Further, the scale and scope of the impending collapse will require a special spirit of voluntarism and shared labor and sacrifice, something that’s painfully hard to monetize. There are strong currents within the open-source world and the participatory-Web world, that could make a river of “stuff that matters” that might (to stretch the metaphor) turn the tide.

If the geeks, and the passionate, and the smart, and the ones who are paying attention, could collectively work on (yeah, here it is:) recovering our world, then we might have a chance at a pleasant future world, rather than one of grinding desperation.

The lion’s share of that work will not be about profit, or even business. It will be about people’s participation in what really matters, because they get satisfaction from being part of the solution.

My friend and I made a decision, almost two years ago, to use most of our extra evenings to work on the many incarnations of the project, instead of watching reruns of The Daily Show or Lost. The project, especially as it evolved, was much more satisfying than being hypnotized.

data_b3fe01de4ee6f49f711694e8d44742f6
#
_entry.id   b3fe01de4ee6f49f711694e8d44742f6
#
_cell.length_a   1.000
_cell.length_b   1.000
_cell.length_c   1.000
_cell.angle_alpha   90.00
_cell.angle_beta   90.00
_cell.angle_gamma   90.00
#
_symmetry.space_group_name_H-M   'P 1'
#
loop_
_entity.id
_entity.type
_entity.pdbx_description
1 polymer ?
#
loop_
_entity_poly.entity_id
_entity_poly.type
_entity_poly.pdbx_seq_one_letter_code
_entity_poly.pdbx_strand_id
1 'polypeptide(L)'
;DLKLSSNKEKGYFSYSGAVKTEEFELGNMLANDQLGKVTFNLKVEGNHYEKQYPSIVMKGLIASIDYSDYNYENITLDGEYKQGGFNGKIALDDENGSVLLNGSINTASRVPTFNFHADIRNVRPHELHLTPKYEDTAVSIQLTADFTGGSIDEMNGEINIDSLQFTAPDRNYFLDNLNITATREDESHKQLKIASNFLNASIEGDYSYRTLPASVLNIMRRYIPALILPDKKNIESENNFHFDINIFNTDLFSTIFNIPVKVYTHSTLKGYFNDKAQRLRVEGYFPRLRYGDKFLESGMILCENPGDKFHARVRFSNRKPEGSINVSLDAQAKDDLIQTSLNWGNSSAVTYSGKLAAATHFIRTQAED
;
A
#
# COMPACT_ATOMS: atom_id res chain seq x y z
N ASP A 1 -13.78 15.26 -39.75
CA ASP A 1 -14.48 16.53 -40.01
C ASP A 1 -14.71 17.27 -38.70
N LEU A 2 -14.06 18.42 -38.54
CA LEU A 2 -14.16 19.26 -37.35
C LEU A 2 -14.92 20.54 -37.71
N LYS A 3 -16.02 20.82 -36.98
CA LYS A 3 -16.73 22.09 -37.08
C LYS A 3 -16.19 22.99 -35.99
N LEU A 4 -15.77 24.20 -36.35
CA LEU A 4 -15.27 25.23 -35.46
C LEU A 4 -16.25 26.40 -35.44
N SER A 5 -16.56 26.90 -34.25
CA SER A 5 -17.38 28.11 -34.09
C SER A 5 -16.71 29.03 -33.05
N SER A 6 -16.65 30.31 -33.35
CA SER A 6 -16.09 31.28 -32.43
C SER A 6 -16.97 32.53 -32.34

Over time, our little project became, to our surprise, a deeply navigable bibliography of the slo-mo apocalypse. With punchlines, and with games. It evolved into something that is much more than its two authors — and fully justifies all those missed reruns of Lost.

I’ve very much admired Tim for ringing out the meme of “working on stuff that matters.” But I want to see the targets for “stuff that matters” be broadened, or perhaps, be made more fundamental: to include a recognition that there are Really Big Juicy Gnarly problems that Really Matter, that should drive a million important projects that don’t have a profit motive behind them — just the motive of long-term survival.